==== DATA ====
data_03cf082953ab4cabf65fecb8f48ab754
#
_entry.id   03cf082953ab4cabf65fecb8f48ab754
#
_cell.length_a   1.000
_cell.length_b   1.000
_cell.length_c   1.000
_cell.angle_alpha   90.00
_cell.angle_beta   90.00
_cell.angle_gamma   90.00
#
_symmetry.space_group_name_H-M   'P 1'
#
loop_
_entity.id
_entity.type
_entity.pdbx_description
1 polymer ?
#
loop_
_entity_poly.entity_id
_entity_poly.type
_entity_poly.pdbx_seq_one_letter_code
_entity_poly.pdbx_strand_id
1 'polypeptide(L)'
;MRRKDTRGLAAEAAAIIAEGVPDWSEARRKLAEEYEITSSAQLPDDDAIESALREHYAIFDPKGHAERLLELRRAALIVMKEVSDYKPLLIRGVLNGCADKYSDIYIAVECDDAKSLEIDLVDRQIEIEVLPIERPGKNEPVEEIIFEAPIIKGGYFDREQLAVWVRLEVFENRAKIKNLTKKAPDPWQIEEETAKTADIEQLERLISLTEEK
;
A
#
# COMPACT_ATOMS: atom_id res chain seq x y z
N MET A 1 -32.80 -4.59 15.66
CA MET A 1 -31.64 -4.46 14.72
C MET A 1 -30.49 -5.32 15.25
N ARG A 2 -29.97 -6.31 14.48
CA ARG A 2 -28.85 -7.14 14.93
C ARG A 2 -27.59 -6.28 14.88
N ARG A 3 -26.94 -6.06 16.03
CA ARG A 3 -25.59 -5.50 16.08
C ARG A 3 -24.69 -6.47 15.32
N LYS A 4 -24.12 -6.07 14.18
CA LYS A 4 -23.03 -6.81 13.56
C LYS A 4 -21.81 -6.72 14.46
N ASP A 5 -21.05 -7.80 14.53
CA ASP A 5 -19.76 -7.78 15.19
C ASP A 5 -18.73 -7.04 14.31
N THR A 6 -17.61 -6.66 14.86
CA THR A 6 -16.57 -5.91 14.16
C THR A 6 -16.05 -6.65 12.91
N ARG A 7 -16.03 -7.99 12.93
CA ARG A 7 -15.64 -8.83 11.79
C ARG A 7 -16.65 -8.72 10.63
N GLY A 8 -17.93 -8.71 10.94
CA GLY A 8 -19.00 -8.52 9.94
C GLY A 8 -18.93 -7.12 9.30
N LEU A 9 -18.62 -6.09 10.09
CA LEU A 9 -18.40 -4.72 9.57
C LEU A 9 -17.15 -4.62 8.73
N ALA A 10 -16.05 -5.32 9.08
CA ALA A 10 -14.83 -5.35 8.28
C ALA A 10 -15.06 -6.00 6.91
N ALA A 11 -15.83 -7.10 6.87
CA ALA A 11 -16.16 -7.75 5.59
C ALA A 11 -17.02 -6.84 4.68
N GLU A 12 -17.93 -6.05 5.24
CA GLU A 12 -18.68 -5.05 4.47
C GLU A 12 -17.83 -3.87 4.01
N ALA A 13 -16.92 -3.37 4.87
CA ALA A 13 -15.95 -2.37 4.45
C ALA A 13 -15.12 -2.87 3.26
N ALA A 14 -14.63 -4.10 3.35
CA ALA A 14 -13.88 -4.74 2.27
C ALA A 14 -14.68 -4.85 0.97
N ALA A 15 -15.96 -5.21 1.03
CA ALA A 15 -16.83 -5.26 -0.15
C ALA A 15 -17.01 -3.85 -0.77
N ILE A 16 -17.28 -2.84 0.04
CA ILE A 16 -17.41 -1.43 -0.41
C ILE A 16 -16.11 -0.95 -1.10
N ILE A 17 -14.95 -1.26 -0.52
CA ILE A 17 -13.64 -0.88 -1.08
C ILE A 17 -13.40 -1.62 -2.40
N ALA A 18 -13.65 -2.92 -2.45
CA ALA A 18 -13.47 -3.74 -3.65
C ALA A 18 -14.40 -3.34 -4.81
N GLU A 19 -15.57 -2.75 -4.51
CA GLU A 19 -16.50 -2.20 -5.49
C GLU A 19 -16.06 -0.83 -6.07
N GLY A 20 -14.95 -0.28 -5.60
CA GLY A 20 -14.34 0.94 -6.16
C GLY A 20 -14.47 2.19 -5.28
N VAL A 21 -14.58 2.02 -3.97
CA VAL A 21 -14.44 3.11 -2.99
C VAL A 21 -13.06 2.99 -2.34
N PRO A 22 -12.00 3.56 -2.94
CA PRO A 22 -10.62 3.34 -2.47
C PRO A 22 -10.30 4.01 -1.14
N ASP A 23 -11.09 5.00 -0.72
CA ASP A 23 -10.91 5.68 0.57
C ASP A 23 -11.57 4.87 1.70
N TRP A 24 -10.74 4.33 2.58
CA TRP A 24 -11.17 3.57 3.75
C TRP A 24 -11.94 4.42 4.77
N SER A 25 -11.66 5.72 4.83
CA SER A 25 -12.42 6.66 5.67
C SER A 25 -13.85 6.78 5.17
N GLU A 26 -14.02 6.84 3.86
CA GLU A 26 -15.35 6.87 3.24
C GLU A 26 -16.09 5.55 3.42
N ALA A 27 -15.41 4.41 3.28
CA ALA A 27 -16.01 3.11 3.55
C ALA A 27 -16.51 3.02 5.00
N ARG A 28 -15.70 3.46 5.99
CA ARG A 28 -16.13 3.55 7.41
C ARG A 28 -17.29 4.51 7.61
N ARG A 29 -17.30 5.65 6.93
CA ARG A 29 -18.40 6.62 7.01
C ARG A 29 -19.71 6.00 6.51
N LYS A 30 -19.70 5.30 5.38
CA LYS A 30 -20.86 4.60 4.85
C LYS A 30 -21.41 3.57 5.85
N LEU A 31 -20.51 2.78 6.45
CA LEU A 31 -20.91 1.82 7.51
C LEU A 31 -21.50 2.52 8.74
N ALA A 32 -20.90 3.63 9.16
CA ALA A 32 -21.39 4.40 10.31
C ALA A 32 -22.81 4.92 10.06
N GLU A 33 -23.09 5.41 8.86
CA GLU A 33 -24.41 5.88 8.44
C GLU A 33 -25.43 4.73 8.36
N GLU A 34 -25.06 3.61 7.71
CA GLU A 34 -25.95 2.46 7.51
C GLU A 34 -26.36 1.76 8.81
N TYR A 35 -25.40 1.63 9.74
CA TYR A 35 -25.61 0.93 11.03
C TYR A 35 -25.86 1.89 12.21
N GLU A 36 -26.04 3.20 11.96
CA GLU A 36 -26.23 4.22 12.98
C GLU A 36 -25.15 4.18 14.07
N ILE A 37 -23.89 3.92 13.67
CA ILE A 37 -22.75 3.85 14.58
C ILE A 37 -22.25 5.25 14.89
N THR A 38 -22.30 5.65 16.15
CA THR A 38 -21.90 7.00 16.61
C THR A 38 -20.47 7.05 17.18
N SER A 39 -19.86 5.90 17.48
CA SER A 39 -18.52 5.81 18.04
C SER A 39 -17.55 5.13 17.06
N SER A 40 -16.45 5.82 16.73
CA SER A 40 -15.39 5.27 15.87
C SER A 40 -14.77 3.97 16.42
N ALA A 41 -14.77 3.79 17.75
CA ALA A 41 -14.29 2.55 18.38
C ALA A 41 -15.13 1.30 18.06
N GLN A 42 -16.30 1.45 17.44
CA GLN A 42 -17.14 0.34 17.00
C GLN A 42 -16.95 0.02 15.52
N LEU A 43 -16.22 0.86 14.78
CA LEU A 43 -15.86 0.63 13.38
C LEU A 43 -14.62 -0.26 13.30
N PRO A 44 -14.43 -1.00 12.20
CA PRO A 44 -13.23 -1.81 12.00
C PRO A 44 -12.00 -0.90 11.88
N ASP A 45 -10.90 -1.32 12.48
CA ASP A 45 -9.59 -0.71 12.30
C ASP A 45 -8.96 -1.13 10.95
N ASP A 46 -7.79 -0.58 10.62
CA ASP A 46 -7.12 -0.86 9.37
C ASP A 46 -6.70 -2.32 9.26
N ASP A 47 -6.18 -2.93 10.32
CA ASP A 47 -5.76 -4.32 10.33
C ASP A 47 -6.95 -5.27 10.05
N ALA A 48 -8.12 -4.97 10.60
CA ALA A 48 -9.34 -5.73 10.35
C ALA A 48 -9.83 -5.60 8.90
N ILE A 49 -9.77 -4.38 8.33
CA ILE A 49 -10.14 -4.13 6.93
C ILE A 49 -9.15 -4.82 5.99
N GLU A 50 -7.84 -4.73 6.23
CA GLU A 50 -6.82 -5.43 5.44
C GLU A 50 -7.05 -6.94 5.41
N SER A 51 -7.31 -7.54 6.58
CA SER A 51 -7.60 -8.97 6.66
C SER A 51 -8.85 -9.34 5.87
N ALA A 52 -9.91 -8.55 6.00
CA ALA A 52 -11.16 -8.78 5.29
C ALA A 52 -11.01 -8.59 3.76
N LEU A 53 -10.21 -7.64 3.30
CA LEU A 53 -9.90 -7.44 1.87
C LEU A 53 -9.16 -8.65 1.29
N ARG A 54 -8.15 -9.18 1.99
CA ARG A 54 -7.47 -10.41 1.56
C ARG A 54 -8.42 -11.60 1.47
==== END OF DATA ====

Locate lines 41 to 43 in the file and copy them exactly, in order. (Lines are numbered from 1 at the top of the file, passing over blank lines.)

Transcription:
CA LYS A 4 -23.03 -6.81 13.56
C LYS A 4 -21.81 -6.72 14.46
N ASP A 5 -21.05 -7.80 14.53